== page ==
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The Questionable Ascent of Hadley v. Baxendale

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  • Adler, Barry E.
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    Abstract

    The venerable case of Hadley v. Baxendale serves as the prototype for default rules designed to penalize, and thus encourage disclosure by, an undesirable contractual counterpart. Penalty-default analysis is now widely accepted as a plausible approach to the issues presented by incomplete contracts. The ambition of this article is to challenge and refine the accepted wisdom. The article demonstrates that the structure of penalty-default theory as derived from Hadley rests on a faulty implicit premise. The premise is that damages from breach of contract are certain. In fact, damages are stochastic. Consequently, the standard penalty-default model of Hadley overlooks the potential incentive of a party to conceal information even though the party is subject to a penalty-default rule. This incentive, which is shown to exist in other contexts, may greatly complicate the evaluation of a default rule’s efficacy. Thus, a lawmaker may have reason to be skeptical of her ability to identify an efficient penalty-default rule, the seeming simplicity of Hadley notwithstanding.

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    Bibliographic Info

    Paper provided by Berkeley Olin Program in Law & Economics in its series Berkeley Olin Program in Law & Economics, Working Paper Series with number qt3wh5v8j9.

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    Date of creation: 01 Jul 1999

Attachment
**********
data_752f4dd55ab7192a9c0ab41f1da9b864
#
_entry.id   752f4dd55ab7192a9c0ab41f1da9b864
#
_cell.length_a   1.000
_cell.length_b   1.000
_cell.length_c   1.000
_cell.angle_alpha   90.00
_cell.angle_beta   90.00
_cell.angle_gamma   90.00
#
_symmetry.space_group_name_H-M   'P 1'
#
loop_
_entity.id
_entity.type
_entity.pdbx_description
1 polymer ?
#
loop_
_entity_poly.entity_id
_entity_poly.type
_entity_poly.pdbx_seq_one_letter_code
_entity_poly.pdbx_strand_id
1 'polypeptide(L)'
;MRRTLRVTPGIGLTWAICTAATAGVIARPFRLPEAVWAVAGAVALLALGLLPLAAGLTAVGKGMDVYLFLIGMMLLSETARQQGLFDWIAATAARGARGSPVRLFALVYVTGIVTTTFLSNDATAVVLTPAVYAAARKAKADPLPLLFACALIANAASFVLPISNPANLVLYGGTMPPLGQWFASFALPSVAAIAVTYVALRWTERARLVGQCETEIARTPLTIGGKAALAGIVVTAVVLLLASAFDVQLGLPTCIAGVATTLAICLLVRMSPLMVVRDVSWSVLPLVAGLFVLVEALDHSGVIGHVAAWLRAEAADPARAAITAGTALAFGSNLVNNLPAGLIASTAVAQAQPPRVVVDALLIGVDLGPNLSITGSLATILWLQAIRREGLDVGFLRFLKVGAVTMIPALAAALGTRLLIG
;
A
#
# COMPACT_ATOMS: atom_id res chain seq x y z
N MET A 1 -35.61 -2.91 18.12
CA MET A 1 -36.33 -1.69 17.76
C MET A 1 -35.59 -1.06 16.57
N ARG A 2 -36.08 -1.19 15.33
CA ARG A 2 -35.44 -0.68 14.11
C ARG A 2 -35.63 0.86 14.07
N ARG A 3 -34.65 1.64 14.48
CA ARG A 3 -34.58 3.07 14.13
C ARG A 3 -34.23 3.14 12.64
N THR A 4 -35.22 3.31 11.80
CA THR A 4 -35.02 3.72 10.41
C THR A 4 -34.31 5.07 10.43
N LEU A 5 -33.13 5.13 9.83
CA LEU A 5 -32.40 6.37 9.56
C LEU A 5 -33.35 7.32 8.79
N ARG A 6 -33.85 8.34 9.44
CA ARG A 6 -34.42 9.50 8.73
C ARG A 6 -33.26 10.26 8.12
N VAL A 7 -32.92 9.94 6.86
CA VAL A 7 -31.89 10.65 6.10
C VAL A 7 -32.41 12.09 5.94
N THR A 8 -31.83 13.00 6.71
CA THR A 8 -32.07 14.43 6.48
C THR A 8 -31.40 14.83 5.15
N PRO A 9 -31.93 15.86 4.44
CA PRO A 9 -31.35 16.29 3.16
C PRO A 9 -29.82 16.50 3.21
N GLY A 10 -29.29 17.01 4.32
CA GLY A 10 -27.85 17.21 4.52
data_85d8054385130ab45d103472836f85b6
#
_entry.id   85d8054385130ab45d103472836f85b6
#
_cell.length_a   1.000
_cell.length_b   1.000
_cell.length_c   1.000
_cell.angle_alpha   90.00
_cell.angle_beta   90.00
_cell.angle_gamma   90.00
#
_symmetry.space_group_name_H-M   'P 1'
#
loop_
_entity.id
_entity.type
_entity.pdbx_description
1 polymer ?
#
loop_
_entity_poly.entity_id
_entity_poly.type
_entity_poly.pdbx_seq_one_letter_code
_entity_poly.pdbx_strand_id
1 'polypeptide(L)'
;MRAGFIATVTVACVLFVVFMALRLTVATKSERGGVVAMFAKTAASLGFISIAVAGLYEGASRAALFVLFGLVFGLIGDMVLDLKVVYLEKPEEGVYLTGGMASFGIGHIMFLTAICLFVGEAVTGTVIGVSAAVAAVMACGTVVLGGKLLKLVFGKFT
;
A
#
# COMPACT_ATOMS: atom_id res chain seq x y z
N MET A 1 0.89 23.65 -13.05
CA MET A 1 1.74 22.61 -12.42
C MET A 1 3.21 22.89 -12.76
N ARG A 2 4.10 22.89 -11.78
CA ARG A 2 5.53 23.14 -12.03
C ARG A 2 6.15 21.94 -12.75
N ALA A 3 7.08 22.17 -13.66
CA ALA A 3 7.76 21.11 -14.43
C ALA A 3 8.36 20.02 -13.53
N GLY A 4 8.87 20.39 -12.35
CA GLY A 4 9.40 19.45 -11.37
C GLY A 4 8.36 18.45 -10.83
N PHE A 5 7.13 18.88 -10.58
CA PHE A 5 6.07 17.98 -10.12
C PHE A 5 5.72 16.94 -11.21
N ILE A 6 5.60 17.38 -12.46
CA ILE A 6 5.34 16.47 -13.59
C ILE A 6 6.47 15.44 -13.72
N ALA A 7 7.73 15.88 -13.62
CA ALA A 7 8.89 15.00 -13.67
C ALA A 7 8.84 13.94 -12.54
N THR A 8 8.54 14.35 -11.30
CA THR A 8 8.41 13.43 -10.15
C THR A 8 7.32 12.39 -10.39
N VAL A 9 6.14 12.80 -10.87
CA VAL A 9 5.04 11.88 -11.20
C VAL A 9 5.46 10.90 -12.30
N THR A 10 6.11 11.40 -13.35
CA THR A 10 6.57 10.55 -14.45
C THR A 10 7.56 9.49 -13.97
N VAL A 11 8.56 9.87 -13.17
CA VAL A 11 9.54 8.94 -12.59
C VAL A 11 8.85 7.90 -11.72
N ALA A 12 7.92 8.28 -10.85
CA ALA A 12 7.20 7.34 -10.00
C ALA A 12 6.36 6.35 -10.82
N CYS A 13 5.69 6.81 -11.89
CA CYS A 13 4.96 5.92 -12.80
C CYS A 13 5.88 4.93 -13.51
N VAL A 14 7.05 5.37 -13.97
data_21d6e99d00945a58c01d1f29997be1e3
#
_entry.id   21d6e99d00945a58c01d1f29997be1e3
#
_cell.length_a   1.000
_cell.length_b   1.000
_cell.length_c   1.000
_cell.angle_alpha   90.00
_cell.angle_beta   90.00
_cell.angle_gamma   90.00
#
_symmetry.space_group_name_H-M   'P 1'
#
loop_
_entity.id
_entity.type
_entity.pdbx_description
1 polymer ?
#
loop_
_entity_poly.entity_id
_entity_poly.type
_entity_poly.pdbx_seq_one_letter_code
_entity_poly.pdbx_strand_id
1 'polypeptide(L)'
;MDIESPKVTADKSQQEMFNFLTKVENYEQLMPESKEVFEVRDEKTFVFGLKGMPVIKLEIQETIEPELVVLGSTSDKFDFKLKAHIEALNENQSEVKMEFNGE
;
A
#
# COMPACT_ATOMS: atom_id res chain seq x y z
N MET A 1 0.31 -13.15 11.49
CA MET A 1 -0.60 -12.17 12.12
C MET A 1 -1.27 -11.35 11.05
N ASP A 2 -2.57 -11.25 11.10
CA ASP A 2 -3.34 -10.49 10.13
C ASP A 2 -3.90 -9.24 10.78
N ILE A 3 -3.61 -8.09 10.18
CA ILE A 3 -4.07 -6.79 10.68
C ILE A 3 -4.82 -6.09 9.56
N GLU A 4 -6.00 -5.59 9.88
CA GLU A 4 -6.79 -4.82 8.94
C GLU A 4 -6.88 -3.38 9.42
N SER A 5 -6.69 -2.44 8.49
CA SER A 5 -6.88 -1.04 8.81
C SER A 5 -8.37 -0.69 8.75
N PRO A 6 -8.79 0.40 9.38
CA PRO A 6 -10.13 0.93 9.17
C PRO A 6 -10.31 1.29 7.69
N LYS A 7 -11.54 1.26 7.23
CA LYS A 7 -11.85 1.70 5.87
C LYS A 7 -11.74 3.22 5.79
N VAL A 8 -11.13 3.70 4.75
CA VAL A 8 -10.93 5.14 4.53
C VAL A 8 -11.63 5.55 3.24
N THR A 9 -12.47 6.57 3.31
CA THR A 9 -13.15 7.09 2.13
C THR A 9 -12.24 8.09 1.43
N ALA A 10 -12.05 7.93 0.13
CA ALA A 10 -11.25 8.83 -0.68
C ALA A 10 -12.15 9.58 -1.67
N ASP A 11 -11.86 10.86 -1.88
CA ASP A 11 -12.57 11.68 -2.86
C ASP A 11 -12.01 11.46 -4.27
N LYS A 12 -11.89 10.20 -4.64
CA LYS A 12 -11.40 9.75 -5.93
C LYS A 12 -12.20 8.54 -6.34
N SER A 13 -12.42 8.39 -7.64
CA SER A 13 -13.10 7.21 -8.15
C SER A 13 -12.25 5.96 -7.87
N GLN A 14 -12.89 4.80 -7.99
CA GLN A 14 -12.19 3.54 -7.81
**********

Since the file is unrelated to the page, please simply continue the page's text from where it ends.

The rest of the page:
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    Handle: RePEc:cdl:oplwec:qt3wh5v8j9

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    Cited by:
    1. Liu, Zhiyong & Avraham, Ronen, 2012. "Ex ante versus ex post expectation damages," International Review of Law and Economics, Elsevier, vol. 32(4), pages 339-355.
    2. Luca Anderlini & Leonardo Felli & Andrew Postlewaite, 2009. "Should Courts Always Enforce What Contracting Parties Write?," PIER Working Paper Archive 09-004, Penn Institute for Economic Research, Department of Economics, University of Pennsylvania.
    3. De Geest, Gerrit, 2013. "N problems require N instruments," International Review of Law and Economics, Elsevier, vol. 35(C), pages 42-57.
    4. Isabel Marcin & Andreas Nicklisch, 2014. "Testing the Endowment Effect for Default Rules," Working Paper Series of the Max Planck Institute for Research on Collective Goods 2014_01, Max Planck Institute for Research on Collective Goods.

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